When dinosaurs roamed the web

When you are considering such long spans of time, you naturally expect massive changes. Now that life is speeding up, however, we are experiencing massive changes over a much shorter period of time. Take, for example, the changes that have occurred since “dinosaurs roamed the web.” A recent article by Jamie Carter, The internet is everywhere – but where has the web gone‘ summarizes the sweep of these changes nicely:

“The web started out as a content repository where search was the key enabler,” says Richard Moulds, VP Strategy, Thales e-Security. “Web 2.0 was about user-driven content and social media was the big enabler, and Web 3.0 is all about personalisation where different users experience different things based on their history and preference. For this transition, big data is the key enabler – without massive data analytics, personalisation on a grand scale is not possible.”

Three Eras of Knowledge Management

This quote brings to mind the seminal work by Nancy Dixon in which she discusses the Three Eras of Knowledge Management:

  1. Leveraging explicit knowledge: capturing (i.e., documenting) knowledge, organizing it into databases, providing easy access to the knowledge.
  2. Leveraging experiential knowledge: enabling teams, groups and communities to share tacit knowledge rather than merely explicit knowledge. Focusing on tactical, frontline  knowledge rather than strategic or managerial knowledge.
  3. Leveraging collective knowledge: conversation-based knowledge sharing, in which the role of leaders is to convene strategic conversations.

These two views do not map exactly. For example, Nancy Dixon suggests that social media tools (i.e., Web 2.0) would be useful in leveraging collective knowledge across physical or geographical boundaries. In her view, social networking technologies provide “greater organizational transparency and give rise to more diverse perspectives in the organizational conversation. The use of crowd sourcing, cognitive diversity, and predictive markets draw on a wider base of thinking, both internally and externally, that increases organizational innovation.” It would be interesting to see how she might think about the personalization capabilities of Web 3.0 and its place in knowledge management.

Escaping the dinosaur age

Even in the absence of a neat one-to-one comparison, it is still useful to take a moment to consider where your organization’s knowledge management efforts are focused today. Starting with Nancy Dixon, where is your organization’s KM program with respect to the Three Eras of Knowledge Management? Are you still in the first era, trying to build a foundation of good content management? Or have you moved to more conversation-based knowledge sharing?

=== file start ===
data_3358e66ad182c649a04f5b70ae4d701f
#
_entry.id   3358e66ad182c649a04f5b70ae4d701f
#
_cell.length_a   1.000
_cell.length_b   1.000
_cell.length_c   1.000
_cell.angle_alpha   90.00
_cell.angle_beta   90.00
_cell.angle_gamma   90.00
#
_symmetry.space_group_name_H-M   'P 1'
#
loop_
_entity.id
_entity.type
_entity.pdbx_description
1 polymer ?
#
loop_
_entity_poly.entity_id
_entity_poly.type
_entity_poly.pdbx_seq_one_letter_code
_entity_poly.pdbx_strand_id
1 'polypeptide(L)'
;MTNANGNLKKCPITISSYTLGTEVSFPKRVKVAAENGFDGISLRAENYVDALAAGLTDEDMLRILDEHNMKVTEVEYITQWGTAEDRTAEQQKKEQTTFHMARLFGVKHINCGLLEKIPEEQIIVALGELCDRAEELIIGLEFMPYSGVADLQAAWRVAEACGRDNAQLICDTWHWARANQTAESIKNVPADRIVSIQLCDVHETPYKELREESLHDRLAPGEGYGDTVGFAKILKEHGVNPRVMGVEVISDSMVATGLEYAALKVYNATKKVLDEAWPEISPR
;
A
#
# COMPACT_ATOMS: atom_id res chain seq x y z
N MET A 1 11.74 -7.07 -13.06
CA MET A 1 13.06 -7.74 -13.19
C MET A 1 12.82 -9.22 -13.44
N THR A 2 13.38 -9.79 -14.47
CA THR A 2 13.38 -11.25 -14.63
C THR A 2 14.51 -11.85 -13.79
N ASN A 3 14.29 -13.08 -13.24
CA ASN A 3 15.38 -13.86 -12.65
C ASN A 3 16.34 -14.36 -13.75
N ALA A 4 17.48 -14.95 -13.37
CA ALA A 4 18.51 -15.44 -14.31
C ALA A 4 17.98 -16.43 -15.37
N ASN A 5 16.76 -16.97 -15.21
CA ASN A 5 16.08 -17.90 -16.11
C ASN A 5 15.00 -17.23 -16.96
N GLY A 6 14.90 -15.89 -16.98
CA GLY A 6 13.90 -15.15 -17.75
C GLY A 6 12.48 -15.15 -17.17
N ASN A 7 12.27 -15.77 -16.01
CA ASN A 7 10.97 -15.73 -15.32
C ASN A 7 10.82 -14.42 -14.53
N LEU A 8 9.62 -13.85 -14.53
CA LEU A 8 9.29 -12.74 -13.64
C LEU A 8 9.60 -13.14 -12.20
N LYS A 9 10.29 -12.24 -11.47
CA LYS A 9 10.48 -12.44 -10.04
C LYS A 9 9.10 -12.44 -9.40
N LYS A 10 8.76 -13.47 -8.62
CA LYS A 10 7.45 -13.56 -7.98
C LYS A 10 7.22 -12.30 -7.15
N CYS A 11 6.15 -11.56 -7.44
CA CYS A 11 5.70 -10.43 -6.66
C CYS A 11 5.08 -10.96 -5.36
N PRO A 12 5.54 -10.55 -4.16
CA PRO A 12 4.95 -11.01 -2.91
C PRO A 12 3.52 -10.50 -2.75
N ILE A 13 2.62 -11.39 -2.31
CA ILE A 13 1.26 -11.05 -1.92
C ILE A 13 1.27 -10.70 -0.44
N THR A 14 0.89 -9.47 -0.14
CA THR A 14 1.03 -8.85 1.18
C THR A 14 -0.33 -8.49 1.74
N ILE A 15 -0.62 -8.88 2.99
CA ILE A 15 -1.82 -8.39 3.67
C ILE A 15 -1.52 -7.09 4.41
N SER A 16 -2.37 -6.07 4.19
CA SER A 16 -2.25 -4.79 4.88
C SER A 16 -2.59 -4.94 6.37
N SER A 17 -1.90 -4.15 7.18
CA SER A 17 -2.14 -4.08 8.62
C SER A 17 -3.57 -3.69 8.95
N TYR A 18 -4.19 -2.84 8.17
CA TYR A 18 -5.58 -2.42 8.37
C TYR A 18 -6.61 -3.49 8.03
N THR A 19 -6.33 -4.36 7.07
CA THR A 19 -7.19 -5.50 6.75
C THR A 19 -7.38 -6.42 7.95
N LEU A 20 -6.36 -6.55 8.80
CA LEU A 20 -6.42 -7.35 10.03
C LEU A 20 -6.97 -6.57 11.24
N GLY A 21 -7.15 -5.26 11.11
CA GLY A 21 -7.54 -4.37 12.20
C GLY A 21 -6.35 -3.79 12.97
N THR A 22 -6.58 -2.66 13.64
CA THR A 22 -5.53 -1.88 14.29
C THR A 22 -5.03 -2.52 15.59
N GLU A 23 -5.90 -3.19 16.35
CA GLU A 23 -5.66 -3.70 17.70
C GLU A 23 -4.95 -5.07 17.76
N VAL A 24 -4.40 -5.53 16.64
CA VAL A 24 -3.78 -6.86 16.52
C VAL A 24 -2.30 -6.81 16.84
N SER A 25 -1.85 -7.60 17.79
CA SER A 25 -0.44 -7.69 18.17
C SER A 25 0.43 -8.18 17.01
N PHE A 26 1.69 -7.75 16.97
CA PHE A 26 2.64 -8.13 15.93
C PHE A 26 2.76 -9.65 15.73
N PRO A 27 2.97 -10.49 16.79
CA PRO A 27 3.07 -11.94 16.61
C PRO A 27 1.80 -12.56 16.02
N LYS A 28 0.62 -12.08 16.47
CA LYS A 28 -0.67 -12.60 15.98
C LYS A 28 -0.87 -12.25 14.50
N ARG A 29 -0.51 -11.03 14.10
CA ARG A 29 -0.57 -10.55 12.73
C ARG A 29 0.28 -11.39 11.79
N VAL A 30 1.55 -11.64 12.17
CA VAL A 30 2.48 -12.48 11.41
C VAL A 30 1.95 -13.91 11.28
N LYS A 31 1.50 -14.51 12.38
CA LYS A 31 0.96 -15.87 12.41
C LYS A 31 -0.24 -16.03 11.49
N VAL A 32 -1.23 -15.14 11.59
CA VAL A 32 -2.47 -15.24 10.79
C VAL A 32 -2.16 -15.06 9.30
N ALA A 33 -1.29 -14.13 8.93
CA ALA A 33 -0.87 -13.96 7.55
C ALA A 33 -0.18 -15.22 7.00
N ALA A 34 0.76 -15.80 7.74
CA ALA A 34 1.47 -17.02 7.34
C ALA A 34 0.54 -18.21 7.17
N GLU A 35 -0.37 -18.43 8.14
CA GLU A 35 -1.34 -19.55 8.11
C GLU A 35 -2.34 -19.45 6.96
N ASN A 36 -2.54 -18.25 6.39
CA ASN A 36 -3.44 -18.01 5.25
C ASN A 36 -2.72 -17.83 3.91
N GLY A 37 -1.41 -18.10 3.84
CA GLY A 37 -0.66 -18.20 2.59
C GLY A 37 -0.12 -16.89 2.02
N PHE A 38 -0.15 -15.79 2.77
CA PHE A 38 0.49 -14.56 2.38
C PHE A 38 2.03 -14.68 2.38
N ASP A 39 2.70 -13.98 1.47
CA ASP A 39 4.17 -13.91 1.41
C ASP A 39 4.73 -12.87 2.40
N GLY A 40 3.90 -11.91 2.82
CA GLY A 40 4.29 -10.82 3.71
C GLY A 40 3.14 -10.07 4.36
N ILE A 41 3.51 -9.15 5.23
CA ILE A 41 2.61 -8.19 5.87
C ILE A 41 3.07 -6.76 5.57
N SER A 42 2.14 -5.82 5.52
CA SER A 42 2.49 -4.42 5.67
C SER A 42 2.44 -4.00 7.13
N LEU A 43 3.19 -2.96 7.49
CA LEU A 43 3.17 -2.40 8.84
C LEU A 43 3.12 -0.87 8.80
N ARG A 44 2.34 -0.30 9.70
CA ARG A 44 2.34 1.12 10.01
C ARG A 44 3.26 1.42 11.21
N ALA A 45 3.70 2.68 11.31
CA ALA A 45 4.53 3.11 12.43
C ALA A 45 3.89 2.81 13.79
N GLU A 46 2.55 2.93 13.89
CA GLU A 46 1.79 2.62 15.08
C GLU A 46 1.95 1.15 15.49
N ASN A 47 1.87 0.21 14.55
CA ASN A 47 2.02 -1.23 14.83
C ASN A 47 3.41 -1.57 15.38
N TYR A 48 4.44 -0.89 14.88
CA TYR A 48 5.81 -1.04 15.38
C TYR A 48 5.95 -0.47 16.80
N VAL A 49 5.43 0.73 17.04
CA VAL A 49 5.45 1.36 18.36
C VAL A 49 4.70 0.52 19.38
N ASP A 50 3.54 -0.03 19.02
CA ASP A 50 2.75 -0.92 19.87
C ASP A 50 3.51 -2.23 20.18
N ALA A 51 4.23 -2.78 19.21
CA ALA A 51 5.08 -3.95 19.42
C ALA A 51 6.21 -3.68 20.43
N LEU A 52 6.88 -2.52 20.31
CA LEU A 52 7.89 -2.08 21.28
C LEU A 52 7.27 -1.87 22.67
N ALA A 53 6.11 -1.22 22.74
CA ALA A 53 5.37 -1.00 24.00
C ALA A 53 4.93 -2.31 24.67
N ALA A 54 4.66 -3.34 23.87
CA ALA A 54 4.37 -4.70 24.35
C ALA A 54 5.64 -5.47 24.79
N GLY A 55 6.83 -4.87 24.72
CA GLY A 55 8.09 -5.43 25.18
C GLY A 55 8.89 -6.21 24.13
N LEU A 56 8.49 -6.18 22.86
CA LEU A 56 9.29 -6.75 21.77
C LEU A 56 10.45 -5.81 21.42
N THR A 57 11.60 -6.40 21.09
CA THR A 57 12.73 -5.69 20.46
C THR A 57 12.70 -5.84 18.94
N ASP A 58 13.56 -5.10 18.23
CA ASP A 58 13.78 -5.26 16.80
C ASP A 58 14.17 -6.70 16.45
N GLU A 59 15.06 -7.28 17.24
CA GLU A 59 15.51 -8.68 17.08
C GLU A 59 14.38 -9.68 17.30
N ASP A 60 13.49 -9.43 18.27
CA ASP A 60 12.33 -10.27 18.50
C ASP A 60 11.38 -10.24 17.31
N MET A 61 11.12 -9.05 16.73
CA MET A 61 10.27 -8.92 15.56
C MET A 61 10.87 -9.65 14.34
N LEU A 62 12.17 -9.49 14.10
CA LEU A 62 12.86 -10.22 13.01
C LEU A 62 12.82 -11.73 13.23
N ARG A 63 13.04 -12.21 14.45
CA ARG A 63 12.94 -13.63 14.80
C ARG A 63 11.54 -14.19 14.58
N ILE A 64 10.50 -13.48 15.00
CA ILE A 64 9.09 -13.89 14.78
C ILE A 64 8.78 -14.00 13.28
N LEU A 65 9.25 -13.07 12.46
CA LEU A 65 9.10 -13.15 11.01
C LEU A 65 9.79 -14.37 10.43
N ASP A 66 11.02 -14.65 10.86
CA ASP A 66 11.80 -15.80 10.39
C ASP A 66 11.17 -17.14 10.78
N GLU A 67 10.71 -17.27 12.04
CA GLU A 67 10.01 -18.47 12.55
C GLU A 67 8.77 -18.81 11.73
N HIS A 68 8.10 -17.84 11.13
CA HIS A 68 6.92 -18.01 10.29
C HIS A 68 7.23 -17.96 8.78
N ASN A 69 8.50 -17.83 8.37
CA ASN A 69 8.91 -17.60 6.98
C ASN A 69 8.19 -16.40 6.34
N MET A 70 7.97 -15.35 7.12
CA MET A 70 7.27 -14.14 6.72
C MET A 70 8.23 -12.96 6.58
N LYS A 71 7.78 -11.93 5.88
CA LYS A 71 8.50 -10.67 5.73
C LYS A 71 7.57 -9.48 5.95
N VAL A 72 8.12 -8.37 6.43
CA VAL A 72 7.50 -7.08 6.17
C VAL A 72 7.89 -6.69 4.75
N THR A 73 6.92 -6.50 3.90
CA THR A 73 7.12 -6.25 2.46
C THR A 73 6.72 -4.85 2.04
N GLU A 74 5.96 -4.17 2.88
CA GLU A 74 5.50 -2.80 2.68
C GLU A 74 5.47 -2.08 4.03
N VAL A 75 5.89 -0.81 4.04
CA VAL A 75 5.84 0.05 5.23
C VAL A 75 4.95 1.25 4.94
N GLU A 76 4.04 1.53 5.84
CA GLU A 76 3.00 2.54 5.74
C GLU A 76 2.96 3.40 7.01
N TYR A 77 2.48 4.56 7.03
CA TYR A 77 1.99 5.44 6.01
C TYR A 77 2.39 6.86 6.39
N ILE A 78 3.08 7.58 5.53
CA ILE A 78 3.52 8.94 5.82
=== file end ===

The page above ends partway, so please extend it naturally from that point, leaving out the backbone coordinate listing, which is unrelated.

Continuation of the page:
Now, take a look at your intranet. Where is it in terms of Richard Moulds’ breakdown of Web 1.0, Web 2.0 or Web 3.0. Are you still focused on simply providing as much centrally vetted content as possible? Or have you moved beyond that to include a wide-range of user-generated content. Better still, do the users of your intranet or knowledge management program have the benefit of thoughtfully personalized resources that allow them to focus on the things that matter most to them at any given time?

In law firms, for example, some rudimentary personalization occurs based on role (e.g., partner, associate, staff), client, practice group and location. Do you go beyond these basics to provide personalization based on search terms, user behavior, talent management (e.g., providing content that supports a user’s development goals) and time management (e.g., providing content that fits with a user’s current time management challenges or opportunities)?

If you are stuck in the stage of basic content wrangling and presentation, you are living when dinosaurs roamed the web. Isn’t it time for you to move into the 21st century?

[Photo Credit: Marcin Chady]

 

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KM Guardian or KM Guide?

World_Map_1689What is knowledge management’s core function? Are we to be guardians or guides?

When I started in law firm knowledge management, my role was fairly clear: I was to be a guardian. What does this mean? My job was to gather and guard the intellectual capital of the firm. I was to help filter the useful material from the less useful, put the useful material in a central location, and then provide easy access to it based on the firm’s confidentiality rules and permissions structure. While this was a fair amount of work, it was not hard to grasp. Further, it fit nicely with one of the traditional roles of law firms: gatekeeper of esoteric knowledge. Just as law firms accumulated knowledge of the law and then provided it to clients, I was to provide the same service to the lawyers who were my internal clients. In a sense, I was to be the firm’s gatekeeper of gatekeepers.